Monday, February 20, 2017

Thinking of Shannon


A couple days ago I found myself thinking of Shannon Tweed. The actress will turn 60 next month (March 10, to be more precise), which puts her in her late thirties when she was the undisputed queen of the Erotic Thriller in the mid-1990s. As such she was a frequent presence in my old VCR, and I can well remember how great it felt, when I was in college, to run one of her films once in a while to clear my head from all the crap one had to stuff there in order to graduate. Well, maybe that is not entirely true. After all, she always played the woman (one can not think of her as a girl) one imagined one day one would get. With her stunning body and next-door-girl good looks, Shannon Tweed had something of an earthly quality, some indefinable and appealing mix that made one relate to her. She seemed real, unlike main competitors Shannon Whirry and Delia Sheppard who could never quite discard their self-conscious aura of sex fantasy come to life. Moreover, whether playing the competent professional, be it sex-therapist or talk show host, or the well-to-do unoccupied rich wife, Tweed always managed to seem troubled, preoccupied, as if partaking with us the woes of real life. Although not a great thespian - no Glenn Close or Meryl Streep there, thank goodness - she was able to brand a definite home-video period as her own.


I guess what prompted this unexpected trip to the past was my recent reading of a few works on the genre, that left me somehow unsatisfied and wanting more; wanting something that would directly address the allure of the genre for the viewer. Instead I suffered through the pompous academic prose of Linda Williams' The Erotic Thriller in Contemporary Cinema (2005), Nina K. Martin's curious hit-and-miss approach in Sexy Thrills: Undressing the Erotic Thriller (2007), and the totally clueless essay "They Kill for Love: Defining the Erotic Thriller as a Film Genre" by Douglas Keesey, published in volume 56 of CineAction back in 2001. What they all had in common was best summarized by Aneta Karagiannidou in her not less clueless thesis Getting Away With It: The Erotic Thriller and Its Fantasies (2006): "Like Slavoj Žižek, 'I never feel guilty about enjoying films that are generally dismissed as trash'(...) Erotic thrillers are definite candidates for the trash category, so that writing a PhD thesis on such a contested genre was a great challenge. I realized early on that unless I were very careful about the way I handled my topic [my thesis] would be dismissed as lacking academic seriousness (...)".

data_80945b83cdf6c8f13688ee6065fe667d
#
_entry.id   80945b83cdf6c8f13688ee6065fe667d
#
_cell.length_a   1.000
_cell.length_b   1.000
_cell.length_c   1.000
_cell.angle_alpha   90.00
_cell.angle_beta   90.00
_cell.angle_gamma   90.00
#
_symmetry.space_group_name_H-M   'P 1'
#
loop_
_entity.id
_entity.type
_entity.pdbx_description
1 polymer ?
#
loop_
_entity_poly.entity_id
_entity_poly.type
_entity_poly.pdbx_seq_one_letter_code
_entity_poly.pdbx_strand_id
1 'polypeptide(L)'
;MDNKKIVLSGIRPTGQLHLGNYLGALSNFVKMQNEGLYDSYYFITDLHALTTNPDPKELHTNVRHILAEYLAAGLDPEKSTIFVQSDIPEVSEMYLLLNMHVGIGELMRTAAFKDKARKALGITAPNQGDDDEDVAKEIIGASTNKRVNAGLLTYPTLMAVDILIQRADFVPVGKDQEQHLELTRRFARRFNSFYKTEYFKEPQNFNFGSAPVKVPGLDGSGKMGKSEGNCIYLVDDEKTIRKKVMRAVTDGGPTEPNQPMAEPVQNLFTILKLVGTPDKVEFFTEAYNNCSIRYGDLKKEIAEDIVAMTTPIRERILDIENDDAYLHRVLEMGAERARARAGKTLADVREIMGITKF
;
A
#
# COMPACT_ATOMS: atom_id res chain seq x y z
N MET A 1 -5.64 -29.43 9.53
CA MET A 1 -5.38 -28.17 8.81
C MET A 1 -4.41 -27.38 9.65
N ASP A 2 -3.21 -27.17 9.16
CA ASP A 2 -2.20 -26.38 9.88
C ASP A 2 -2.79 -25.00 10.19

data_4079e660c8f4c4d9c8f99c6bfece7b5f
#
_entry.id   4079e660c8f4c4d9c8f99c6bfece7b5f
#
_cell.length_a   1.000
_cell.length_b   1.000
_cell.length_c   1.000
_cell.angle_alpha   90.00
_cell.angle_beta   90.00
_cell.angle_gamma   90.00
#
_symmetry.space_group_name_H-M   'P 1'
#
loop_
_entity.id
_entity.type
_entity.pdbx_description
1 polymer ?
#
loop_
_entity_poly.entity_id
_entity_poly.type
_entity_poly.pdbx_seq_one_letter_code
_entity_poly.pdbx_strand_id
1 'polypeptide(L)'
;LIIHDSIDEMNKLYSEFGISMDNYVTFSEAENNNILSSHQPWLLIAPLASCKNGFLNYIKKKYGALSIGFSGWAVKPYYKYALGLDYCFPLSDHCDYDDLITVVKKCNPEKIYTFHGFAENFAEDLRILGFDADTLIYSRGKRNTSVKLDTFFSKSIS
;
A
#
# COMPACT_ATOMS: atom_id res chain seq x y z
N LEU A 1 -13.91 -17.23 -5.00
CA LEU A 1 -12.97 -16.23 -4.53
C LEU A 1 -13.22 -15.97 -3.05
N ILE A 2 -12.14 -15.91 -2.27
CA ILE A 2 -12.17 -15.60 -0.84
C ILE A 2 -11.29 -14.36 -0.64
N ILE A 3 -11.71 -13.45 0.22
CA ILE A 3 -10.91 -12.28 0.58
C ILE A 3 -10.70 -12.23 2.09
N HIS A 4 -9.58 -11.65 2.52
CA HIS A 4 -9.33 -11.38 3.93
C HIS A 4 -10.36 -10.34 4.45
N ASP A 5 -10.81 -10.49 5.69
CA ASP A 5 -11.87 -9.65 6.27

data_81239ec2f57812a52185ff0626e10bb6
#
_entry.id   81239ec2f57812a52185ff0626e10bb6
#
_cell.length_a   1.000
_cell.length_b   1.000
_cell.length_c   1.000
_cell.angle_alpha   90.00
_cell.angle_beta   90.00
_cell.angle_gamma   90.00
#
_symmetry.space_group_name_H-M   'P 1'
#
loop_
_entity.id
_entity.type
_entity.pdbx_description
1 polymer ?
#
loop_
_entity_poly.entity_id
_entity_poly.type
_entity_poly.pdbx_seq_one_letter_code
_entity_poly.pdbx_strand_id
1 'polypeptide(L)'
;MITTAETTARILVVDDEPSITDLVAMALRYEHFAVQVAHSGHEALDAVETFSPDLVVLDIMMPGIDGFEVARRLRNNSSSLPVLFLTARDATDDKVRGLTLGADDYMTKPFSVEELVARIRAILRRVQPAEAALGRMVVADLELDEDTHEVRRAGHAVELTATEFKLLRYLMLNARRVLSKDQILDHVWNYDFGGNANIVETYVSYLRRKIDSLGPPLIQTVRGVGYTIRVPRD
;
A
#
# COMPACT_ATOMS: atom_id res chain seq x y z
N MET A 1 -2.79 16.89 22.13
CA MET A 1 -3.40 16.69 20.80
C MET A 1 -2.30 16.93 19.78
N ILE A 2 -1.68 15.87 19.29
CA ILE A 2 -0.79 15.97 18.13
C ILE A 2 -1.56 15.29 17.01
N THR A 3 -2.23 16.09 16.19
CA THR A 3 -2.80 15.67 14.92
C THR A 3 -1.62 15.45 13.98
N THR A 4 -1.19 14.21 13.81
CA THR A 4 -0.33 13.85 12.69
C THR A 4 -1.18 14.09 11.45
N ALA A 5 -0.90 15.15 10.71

Well, we all know what academic seriousness does to truth when we're dealing with the (post)modern social 'science' and humanities departments. However, with more or less seriousness, all these authors handled the Erotic Thriller with long pincers, as if afraid it could contaminate them, or, worse, as if they feared they would enjoy such trash. But the most frustrating of all, was that they all tackled the subject as if they were making some kind of ritual sacrifice to the irate gods of tastefulness. Why someone would choose to study a field of the arts for which they have no affinity is something I'll never understand, unless they're invested in some kind of cultural-political-ideological crusade - which I guess most of them are - intent on procrusteanly squeeze even the smallest drop of confirmation for their stick-legged intellectual elephants. But for me, personally, what was really, really, galling, was that I found almost no connection between the readings they were making and the films I had watched. Was my memory tricking me? So, I decided to go back to some of those films and jot down some viewing notes and, if I have the time, the will, and the discipline, I'll share those  notes with you, dear (and possibly non-existent) reader, under the heading The Erotic Thriller: Bodies in Motion.